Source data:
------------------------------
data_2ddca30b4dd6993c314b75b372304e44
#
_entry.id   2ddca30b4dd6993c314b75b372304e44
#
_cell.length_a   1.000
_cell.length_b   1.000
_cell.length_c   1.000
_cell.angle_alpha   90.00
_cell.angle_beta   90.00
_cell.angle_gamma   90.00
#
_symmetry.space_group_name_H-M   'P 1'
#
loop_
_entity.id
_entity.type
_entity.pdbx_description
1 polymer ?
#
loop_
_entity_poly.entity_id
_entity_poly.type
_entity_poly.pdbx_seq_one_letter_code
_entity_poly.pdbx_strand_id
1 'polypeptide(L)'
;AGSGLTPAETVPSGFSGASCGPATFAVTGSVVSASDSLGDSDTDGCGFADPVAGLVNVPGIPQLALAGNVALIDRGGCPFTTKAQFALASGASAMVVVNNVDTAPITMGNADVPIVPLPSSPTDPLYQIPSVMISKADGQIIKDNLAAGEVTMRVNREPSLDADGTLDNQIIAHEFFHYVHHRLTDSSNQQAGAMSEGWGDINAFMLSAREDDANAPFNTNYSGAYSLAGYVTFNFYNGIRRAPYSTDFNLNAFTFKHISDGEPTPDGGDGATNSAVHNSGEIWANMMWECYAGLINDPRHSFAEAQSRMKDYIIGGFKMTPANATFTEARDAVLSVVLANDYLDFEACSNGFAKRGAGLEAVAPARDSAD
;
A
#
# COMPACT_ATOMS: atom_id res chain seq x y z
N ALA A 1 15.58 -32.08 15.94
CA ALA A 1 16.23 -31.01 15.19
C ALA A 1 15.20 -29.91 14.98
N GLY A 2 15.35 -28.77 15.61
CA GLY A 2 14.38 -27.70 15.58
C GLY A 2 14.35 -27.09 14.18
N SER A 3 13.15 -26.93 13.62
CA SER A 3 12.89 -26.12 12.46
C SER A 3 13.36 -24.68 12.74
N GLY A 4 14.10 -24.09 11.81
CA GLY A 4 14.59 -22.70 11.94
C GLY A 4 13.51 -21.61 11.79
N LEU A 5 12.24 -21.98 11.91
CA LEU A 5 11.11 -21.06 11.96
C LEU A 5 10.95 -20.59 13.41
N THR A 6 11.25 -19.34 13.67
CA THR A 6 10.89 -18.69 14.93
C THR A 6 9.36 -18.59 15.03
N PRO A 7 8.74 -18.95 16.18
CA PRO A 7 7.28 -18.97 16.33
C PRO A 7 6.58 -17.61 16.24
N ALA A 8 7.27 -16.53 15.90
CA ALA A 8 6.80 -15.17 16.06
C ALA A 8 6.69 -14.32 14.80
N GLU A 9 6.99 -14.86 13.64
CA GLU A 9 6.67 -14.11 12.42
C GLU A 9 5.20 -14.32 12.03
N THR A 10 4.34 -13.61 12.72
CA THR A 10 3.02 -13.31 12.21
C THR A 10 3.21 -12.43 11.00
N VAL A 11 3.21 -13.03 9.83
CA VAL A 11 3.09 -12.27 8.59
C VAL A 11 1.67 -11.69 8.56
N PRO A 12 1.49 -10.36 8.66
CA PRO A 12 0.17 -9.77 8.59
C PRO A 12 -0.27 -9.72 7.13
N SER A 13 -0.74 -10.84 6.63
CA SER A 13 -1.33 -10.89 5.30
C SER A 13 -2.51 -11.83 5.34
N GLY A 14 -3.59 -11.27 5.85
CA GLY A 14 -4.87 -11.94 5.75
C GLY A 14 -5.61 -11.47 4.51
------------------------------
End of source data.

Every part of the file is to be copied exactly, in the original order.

data_2ddca30b4dd6993c314b75b372304e44
#
_entry.id   2ddca30b4dd6993c314b75b372304e44
#
_cell.length_a   1.000
_cell.length_b   1.000
_cell.length_c   1.000
_cell.angle_alpha   90.00
_cell.angle_beta   90.00
_cell.angle_gamma   90.00
#
_symmetry.space_group_name_H-M   'P 1'
#
loop_
_entity.id
_entity.type
_entity.pdbx_description
1 polymer ?
#
loop_
_entity_poly.entity_id
_entity_poly.type
_entity_poly.pdbx_seq_one_letter_code
_entity_poly.pdbx_strand_id
1 'polypeptide(L)'
;AGSGLTPAETVPSGFSGASCGPATFAVTGSVVSASDSLGDSDTDGCGFADPVAGLVNVPGIPQLALAGNVALIDRGGCPFTTKAQFALASGASAMVVVNNVDTAPITMGNADVPIVPLPSSPTDPLYQIPSVMISKADGQIIKDNLAAGEVTMRVNREPSLDADGTLDNQIIAHEFFHYVHHRLTDSSNQQAGAMSEGWGDINAFMLSAREDDANAPFNTNYSGAYSLAGYVTFNFYNGIRRAPYSTDFNLNAFTFKHISDGEPTPDGGDGATNSAVHNSGEIWANMMWECYAGLINDPRHSFAEAQSRMKDYIIGGFKMTPANATFTEARDAVLSVVLANDYLDFEACSNGFAKRGAGLEAVAPARDSAD
;
A
#
# COMPACT_ATOMS: atom_id res chain seq x y z
N ALA A 1 15.58 -32.08 15.94
CA ALA A 1 16.23 -31.01 15.19
C ALA A 1 15.20 -29.91 14.98
N GLY A 2 15.35 -28.77 15.61
CA GLY A 2 14.38 -27.70 15.58
C GLY A 2 14.35 -27.09 14.18
N SER A 3 13.15 -26.93 13.62
CA SER A 3 12.89 -26.12 12.46
C SER A 3 13.36 -24.68 12.74
N GLY A 4 14.10 -24.09 11.81
CA GLY A 4 14.59 -22.70 11.94
C GLY A 4 13.51 -21.61 11.79
N LEU A 5 12.24 -21.98 11.91
CA LEU A 5 11.11 -21.06 11.96
C LEU A 5 10.95 -20.59 13.41
N THR A 6 11.25 -19.34 13.67
CA THR A 6 10.89 -18.69 14.93
C THR A 6 9.36 -18.59 15.03
N PRO A 7 8.74 -18.95 16.18
CA PRO A 7 7.28 -18.97 16.33
C PRO A 7 6.58 -17.61 16.24
N ALA A 8 7.27 -16.53 15.90
CA ALA A 8 6.80 -15.17 16.06
C ALA A 8 6.69 -14.32 14.80
N GLU A 9 6.99 -14.86 13.64
CA GLU A 9 6.67 -14.11 12.42
C GLU A 9 5.20 -14.32 12.03
N THR A 10 4.34 -13.61 12.72
CA THR A 10 3.02 -13.31 12.21
C THR A 10 3.21 -12.43 11.00
N VAL A 11 3.21 -13.03 9.83
CA VAL A 11 3.09 -12.27 8.59
C VAL A 11 1.67 -11.69 8.56
N PRO A 12 1.49 -10.36 8.66
CA PRO A 12 0.17 -9.77 8.59
C PRO A 12 -0.27 -9.72 7.13
N SER A 13 -0.74 -10.84 6.63
CA SER A 13 -1.33 -10.89 5.30
C SER A 13 -2.51 -11.83 5.34
N GLY A 14 -3.59 -11.27 5.85
CA GLY A 14 -4.87 -11.94 5.75
C GLY A 14 -5.61 -11.47 4.51